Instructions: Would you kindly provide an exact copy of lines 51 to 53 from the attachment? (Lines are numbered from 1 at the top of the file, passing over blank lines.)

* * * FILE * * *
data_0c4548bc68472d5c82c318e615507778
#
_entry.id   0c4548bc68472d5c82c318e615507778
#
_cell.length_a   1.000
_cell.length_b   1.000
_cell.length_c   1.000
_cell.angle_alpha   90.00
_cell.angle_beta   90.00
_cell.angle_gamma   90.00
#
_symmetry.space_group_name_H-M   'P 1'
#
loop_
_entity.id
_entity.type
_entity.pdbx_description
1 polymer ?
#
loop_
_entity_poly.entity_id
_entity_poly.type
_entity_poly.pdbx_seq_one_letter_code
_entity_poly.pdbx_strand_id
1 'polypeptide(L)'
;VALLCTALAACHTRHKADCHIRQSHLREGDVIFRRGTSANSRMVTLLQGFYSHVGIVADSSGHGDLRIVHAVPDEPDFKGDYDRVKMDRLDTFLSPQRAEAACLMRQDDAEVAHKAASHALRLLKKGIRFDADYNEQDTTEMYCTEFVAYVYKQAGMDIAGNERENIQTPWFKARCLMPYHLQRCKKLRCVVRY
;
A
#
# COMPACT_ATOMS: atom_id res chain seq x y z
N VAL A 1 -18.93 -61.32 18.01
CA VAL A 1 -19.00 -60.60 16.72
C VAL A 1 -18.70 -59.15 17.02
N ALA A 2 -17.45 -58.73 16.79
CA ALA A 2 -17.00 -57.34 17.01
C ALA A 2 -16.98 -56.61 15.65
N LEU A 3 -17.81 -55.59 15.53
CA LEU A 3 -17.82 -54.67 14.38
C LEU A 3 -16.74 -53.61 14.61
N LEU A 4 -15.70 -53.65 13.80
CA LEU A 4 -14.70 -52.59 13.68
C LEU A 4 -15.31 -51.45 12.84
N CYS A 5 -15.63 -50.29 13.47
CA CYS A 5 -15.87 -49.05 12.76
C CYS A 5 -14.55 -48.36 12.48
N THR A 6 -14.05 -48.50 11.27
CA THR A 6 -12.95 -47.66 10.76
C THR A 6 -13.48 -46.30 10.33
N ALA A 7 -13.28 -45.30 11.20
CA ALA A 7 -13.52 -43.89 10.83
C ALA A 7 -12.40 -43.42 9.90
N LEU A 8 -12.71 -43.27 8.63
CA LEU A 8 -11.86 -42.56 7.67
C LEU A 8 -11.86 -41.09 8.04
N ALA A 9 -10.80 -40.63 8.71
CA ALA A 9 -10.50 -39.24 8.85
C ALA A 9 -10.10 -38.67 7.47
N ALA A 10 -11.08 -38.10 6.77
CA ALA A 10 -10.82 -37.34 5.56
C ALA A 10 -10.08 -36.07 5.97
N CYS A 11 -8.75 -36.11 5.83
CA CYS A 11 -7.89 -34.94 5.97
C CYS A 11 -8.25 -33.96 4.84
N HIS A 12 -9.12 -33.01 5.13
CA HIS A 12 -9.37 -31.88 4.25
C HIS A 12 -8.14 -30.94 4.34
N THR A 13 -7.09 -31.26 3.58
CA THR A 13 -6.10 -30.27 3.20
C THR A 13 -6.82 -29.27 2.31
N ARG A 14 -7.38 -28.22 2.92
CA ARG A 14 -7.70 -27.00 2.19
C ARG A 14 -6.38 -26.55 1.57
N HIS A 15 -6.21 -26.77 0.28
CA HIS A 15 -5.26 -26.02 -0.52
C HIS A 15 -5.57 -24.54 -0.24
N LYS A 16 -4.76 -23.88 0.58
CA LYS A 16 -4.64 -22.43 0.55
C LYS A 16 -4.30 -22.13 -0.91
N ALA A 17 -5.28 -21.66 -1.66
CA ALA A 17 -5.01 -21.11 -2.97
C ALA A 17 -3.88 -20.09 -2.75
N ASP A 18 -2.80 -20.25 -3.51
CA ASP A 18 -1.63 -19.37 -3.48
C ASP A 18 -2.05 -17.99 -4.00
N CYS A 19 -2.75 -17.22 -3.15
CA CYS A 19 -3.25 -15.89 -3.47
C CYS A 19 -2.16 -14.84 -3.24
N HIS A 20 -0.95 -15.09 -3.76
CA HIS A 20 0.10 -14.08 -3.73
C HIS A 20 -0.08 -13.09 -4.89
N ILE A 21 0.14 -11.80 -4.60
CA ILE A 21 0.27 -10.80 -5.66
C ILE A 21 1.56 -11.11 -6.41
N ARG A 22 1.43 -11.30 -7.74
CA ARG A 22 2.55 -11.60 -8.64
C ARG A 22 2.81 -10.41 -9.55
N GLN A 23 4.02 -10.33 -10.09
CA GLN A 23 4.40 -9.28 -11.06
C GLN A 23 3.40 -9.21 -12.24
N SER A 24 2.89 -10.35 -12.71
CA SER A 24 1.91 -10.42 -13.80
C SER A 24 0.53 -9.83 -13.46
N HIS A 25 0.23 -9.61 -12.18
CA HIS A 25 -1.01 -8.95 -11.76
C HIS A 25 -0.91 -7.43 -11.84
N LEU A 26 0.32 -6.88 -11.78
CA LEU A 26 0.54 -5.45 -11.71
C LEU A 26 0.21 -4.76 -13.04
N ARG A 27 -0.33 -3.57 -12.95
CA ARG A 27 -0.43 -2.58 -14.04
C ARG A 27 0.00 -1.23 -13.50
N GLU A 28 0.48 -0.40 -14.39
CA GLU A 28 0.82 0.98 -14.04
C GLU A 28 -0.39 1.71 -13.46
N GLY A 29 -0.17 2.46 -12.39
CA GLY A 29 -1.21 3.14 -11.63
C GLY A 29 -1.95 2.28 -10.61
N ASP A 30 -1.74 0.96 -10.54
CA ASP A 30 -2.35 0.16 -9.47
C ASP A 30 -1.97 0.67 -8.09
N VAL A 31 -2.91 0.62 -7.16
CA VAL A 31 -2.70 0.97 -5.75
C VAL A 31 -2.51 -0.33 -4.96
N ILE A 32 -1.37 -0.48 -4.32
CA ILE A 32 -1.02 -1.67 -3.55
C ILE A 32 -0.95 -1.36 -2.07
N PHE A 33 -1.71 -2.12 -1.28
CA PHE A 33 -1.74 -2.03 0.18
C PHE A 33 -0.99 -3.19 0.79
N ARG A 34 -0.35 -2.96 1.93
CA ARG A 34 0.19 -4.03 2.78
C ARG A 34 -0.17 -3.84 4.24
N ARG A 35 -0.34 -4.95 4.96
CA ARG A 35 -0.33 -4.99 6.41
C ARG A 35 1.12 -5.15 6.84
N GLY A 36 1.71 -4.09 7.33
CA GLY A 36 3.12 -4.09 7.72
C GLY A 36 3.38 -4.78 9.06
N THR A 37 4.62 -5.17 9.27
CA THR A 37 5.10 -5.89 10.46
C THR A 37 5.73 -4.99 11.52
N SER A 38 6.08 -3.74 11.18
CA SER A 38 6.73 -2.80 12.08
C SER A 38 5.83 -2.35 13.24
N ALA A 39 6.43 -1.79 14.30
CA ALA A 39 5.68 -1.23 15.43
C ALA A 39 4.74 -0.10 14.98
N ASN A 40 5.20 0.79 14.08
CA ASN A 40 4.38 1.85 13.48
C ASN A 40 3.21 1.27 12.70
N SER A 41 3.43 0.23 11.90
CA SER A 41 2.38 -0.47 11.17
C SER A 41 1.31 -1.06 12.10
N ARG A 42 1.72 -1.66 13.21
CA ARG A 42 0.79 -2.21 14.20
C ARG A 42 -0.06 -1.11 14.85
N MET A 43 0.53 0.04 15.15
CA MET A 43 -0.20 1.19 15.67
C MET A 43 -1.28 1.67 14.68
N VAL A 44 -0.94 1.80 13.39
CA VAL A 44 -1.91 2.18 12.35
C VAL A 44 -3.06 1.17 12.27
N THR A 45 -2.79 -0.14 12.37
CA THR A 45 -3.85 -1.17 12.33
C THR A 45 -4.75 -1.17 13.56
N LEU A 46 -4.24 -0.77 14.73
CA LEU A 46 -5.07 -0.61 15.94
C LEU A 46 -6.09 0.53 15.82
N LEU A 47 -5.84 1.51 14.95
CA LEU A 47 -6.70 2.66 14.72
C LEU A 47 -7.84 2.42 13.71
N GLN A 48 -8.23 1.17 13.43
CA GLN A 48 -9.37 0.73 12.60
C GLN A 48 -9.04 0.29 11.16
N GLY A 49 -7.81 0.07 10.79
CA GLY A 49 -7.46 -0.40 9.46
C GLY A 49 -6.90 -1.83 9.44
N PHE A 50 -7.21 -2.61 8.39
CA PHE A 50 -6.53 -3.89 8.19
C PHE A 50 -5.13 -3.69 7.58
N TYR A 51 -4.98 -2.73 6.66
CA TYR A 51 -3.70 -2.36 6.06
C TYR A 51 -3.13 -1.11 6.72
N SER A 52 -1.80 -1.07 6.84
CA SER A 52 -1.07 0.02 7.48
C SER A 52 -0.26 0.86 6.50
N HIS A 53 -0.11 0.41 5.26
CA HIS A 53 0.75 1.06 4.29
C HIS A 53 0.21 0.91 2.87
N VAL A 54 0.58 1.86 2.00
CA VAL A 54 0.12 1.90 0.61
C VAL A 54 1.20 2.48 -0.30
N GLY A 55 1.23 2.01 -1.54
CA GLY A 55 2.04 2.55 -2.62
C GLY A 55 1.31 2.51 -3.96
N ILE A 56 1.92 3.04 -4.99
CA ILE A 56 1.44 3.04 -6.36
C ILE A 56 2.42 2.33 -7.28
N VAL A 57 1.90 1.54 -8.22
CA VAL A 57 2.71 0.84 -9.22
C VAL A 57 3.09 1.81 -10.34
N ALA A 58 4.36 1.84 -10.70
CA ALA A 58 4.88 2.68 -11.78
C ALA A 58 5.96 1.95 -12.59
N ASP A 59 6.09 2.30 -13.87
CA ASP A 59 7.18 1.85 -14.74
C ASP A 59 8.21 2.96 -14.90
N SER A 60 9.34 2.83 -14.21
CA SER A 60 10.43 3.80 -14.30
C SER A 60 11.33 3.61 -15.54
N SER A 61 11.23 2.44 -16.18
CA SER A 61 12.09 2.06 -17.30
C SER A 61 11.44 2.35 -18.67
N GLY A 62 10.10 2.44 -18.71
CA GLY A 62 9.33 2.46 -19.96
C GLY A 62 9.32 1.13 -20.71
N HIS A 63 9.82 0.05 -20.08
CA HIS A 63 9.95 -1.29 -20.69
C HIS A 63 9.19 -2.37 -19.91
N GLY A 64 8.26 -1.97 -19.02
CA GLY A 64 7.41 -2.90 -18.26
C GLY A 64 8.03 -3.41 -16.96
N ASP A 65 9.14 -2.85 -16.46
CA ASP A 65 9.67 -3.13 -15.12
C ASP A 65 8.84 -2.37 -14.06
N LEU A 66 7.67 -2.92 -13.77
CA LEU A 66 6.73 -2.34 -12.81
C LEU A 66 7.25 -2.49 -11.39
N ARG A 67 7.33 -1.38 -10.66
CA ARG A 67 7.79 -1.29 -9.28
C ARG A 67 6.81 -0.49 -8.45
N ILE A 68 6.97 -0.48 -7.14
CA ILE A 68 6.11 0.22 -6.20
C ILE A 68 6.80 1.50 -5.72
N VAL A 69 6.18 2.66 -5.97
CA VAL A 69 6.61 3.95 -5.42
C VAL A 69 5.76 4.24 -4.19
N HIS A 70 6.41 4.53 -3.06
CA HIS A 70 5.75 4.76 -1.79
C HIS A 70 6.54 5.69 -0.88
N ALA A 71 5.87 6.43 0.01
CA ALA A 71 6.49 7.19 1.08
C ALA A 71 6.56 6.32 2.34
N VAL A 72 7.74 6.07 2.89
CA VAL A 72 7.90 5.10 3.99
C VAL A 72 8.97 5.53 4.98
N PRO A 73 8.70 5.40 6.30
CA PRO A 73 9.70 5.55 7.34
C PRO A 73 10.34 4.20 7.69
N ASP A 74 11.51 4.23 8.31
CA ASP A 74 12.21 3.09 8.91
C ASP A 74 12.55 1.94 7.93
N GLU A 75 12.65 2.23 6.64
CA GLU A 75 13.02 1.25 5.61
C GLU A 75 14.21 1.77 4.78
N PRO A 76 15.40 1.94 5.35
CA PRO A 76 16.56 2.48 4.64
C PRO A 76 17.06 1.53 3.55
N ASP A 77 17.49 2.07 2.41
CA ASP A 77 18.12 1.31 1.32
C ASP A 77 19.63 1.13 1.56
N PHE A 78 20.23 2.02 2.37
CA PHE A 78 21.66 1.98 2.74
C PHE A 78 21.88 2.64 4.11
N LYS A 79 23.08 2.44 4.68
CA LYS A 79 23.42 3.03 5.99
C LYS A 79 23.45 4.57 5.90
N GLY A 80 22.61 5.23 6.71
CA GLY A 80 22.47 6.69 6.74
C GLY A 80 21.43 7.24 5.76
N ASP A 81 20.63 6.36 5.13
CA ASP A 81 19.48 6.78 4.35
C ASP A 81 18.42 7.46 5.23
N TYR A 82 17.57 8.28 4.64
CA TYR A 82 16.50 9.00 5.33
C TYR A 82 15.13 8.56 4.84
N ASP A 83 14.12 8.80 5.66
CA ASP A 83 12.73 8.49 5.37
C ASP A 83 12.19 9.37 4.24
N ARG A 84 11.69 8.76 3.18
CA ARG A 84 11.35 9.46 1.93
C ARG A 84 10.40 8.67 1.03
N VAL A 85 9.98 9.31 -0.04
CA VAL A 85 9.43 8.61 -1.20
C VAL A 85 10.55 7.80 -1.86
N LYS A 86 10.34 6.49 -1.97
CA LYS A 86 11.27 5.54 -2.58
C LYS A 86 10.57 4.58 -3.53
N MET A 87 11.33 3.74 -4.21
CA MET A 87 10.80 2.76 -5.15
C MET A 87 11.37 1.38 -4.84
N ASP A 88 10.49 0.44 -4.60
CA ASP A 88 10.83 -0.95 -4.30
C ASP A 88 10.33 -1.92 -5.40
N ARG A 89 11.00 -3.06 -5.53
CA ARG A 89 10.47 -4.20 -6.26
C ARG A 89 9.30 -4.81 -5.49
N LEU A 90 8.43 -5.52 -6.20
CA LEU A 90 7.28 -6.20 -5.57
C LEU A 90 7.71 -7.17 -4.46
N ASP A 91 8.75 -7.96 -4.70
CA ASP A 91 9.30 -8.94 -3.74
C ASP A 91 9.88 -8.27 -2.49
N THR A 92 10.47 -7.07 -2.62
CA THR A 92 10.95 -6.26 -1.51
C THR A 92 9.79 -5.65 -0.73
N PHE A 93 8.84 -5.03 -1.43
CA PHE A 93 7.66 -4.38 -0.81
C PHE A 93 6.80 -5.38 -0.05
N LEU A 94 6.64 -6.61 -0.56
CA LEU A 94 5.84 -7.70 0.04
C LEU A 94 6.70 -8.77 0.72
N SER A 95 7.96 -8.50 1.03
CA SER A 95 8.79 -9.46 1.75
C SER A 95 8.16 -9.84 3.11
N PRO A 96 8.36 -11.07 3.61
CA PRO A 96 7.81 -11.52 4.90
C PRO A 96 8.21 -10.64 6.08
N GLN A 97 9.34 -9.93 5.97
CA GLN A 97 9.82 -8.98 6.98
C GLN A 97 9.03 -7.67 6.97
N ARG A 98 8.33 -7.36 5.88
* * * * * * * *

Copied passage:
C ALA A 7 -12.40 -43.42 9.90
N LEU A 8 -12.71 -43.27 8.63
CA LEU A 8 -11.86 -42.56 7.67